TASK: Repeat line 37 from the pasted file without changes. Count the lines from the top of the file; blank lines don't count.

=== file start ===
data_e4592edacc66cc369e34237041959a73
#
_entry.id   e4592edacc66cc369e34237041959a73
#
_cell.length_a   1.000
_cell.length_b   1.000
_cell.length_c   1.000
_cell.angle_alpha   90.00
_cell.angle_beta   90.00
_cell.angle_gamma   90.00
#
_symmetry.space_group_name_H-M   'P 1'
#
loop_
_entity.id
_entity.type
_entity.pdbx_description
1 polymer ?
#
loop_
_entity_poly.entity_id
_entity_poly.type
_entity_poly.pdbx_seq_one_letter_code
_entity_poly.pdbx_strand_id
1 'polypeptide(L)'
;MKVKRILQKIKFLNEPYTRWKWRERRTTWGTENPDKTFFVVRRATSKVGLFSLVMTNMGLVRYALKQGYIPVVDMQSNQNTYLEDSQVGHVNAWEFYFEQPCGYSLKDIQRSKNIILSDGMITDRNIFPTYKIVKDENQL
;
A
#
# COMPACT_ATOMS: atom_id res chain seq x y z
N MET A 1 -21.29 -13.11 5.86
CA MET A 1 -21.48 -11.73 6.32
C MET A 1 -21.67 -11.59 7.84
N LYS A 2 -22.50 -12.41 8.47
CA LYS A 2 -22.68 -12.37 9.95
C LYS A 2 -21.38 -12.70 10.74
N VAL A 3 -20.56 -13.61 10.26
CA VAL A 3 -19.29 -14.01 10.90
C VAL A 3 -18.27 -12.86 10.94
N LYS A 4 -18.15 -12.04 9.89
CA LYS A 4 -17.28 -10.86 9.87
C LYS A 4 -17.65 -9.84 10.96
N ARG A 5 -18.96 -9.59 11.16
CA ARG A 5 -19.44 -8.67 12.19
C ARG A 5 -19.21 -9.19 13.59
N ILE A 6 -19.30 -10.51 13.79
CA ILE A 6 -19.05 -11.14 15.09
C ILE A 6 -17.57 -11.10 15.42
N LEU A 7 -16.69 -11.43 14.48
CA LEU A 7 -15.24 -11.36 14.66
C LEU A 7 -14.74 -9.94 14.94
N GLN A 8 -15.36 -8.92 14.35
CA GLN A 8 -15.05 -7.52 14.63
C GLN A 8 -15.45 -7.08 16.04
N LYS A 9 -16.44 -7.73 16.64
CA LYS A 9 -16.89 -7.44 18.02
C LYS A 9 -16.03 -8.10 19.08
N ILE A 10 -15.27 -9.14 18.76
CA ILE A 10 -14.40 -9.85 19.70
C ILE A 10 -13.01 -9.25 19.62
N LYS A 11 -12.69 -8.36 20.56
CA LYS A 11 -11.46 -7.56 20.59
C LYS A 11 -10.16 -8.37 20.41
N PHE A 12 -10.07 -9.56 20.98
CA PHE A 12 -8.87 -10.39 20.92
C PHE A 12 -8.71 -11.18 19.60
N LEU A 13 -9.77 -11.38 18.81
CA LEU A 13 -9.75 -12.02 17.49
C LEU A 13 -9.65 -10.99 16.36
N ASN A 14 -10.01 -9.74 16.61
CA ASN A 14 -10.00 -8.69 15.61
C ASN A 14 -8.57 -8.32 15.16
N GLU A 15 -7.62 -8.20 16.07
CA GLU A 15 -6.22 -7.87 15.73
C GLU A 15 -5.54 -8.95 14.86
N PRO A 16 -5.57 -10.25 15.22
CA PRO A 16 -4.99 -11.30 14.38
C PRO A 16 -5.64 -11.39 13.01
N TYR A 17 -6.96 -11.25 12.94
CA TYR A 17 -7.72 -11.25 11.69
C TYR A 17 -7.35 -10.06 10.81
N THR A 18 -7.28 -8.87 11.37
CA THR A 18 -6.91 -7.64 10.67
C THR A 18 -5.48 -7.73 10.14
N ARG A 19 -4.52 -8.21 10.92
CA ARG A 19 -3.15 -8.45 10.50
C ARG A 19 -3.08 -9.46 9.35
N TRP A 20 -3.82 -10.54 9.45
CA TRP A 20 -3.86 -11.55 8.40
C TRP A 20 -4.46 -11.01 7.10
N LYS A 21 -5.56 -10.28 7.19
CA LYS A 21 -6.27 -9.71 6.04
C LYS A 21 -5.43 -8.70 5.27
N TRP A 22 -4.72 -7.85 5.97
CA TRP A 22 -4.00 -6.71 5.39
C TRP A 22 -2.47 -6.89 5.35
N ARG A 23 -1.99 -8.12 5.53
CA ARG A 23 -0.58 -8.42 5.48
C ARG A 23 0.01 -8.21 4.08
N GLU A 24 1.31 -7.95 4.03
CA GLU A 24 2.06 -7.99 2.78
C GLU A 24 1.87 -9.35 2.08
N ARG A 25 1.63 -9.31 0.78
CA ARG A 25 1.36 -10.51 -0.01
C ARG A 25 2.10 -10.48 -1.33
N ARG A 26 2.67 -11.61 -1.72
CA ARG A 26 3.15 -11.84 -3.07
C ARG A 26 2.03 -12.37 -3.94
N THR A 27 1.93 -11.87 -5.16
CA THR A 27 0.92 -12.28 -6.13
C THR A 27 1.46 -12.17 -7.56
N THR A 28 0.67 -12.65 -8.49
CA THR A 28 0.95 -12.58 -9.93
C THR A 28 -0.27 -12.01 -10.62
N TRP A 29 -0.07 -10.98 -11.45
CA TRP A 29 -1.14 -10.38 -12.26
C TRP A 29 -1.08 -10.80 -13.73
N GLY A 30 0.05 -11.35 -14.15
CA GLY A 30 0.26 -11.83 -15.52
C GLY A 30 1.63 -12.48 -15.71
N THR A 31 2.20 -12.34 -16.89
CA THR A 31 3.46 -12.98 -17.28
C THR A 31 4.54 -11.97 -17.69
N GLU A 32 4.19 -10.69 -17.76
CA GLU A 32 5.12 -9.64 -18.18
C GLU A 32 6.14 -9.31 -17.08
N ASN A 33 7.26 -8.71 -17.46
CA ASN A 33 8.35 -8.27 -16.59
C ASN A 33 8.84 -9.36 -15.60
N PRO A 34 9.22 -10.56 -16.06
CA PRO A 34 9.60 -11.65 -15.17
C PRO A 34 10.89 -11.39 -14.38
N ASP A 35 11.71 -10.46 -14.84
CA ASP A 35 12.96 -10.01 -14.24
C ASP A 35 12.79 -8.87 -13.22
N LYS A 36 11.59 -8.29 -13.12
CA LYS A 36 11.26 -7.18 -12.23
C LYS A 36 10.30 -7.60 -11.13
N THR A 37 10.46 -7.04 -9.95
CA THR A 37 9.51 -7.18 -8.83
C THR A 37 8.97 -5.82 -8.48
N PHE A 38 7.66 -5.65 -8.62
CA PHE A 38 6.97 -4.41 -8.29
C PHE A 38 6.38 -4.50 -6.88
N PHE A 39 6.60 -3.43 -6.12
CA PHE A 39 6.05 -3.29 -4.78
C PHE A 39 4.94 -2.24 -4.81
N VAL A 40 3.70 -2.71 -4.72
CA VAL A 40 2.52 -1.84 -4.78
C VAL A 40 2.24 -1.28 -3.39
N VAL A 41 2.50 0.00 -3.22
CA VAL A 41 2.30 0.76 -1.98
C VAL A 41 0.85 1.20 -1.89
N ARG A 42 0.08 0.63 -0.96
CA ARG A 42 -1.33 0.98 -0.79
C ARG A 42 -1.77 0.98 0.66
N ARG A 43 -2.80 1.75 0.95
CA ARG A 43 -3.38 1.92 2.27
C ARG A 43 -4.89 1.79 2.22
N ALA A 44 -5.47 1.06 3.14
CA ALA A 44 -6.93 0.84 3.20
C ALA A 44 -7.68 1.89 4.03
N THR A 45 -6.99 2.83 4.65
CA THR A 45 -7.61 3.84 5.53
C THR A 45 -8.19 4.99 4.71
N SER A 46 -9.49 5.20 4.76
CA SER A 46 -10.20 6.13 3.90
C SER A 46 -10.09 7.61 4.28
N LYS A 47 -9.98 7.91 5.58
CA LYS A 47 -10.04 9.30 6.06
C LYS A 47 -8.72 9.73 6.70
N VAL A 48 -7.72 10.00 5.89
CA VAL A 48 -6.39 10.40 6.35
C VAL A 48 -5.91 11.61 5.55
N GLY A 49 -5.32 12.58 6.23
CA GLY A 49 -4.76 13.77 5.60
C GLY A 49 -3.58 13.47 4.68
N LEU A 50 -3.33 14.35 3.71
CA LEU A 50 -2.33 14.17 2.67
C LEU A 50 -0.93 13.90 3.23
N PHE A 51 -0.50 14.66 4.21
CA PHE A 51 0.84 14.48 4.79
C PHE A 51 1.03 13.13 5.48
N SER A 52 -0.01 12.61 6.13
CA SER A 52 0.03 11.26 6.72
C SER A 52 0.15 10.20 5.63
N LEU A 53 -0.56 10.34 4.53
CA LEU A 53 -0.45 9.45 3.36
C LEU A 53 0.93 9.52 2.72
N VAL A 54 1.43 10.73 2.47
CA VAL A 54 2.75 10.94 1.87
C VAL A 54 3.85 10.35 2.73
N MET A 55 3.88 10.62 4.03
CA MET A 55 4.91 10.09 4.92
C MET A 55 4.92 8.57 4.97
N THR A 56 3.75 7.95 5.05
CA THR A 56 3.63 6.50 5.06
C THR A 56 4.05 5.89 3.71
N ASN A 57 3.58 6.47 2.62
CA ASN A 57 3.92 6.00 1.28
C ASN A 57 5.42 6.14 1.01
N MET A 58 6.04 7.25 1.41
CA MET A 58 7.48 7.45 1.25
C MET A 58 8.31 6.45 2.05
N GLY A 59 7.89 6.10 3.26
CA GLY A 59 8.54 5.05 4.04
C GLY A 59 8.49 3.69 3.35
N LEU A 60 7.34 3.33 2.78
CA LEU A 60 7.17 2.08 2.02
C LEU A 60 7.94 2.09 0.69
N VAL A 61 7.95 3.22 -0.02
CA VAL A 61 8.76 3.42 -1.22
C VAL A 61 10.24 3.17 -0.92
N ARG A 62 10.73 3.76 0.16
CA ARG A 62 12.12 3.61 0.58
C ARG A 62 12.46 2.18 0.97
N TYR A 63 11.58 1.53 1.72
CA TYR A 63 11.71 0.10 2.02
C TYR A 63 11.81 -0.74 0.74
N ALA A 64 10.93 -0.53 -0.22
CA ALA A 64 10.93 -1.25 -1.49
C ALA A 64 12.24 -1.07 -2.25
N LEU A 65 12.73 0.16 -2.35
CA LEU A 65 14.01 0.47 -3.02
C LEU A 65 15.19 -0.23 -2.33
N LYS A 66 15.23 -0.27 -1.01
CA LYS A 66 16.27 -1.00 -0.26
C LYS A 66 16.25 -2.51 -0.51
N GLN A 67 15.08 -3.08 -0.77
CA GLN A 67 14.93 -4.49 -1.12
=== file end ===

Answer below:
N VAL A 3 -20.56 -13.61 10.26